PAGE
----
Patrick French has just published an unflinchingly honest biography of Nobel prize-winning writer VS Naipaul, who comes across as unpleasant and stuffed with conceit. That, I guess, is true of many other authors, too. But Naipaul is exceptionally malevolent, a man without grace or humanity, sadistic to those who have dared to love him. So why do we tolerate such behaviour in writers?So asks the exceptionally humane Yasmin Alibhai-Brown in the Evening Standard. Perhaps, we can answer, because vetting every single author's life and opinions before we read them would deprive us of some serious aesthetic bliss, and because, as Alibhai-Brown's column alone demonstrates, it throws up many questions. We also like a good laugh.
The first question is: how can the reader know the biography is "unflinchingly honest"? Does a focus on the distressing anecdotes of a individual's life equal honesty, or could it be an avid interest in extreme suffering is a pathological fear of life's uncertainty?
In her second paragraph Alibhai-Brown tells us Naipaul's first wife "was devoted until she died horribly of cancer". Perhaps it was Naipaul's fault it was horrible. No doubt. But can one die nicely of cancer? "It could be said that I killed her" Naipaul said. "Too late, sir" says our ever-punctual commentator. Only, isn't Naipaul's admittance as unflinchingly honest as his biographer? Is then Patrick French someone we should tolerate?
Once Alibhai-Brown has spent herself on the juicy gossip, she recalls wistfully the days she read and loved Naipaul's A House for Mr Biswas. As she doesn't say, we can only guess why she loved his work at that time. Was he a nicer chap? "Since [Mr Biswas]" she complains "his books have got increasingly bigoted and nasty; he was moved more by hate than love, and an ugliness repeatedly broke through his beautifully written prose." We have to ask again: is it ugly hate or unflinching honesty? When I found out Naipaul was married, it was after I'd read and enjoyed the overtly autobiographical novel The Enigma of Arrival which does not (if a twenty-year-old memory serves) mention any other presence in the narrator's Wiltshire cottage. Does this demonstrate a protective love or contemptuous indifference? Such is the ambiguity of writing.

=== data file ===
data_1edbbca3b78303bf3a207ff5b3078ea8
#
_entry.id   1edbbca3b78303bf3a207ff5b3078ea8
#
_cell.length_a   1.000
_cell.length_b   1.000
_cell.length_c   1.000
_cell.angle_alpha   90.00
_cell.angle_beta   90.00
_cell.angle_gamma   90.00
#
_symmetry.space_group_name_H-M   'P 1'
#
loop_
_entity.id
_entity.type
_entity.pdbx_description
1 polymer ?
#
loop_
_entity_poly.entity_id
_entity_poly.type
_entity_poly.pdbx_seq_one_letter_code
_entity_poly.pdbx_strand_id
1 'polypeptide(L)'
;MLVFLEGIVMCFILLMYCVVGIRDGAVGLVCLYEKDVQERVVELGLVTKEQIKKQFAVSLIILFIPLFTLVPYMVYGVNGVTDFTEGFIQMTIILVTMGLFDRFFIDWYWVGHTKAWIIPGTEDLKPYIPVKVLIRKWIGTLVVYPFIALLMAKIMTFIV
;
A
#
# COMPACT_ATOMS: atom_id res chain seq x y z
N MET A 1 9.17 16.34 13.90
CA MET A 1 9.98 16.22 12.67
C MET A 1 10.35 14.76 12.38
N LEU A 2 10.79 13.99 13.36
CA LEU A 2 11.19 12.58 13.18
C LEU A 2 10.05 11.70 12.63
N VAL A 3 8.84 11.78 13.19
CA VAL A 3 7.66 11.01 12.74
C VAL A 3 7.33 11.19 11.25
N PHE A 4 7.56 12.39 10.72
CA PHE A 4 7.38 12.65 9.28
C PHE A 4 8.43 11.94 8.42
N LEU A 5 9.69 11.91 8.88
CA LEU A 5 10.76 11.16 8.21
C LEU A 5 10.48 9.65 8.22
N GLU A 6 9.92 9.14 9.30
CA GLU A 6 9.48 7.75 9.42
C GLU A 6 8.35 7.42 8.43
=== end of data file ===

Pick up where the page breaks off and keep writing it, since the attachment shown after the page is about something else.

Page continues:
Alibhai-Brown is happy to bypass any doubt by revealing she shares more than a hyphen with Charles Sainte-Beuve: "The man and the writer are not as easily separated as critics would have us believe". Well, critics bar the dead Frenchman and Nigel Beale! Should we think otherwise, our intrepid journalist informs us that writers "don't have to be saints but they do have to have empathy and live as civilised beings within the rules that apply to us all". She's so appalled at the Nobel Prize winner that she says "I certainly will not buy another book by this egomaniac. The literary cabal can protest all it wants but Naipaul deserves the contempt many of us now feel for him." And if that wasn't hilarious enough, she asks:
What would we do if we found Richard Branson beat his mistress and drove his wife to death? Or if the BBC's director general spoke of his addiction to paid sex?Let me guess: offer them loads of cash to write drivel in moronic London newspapers?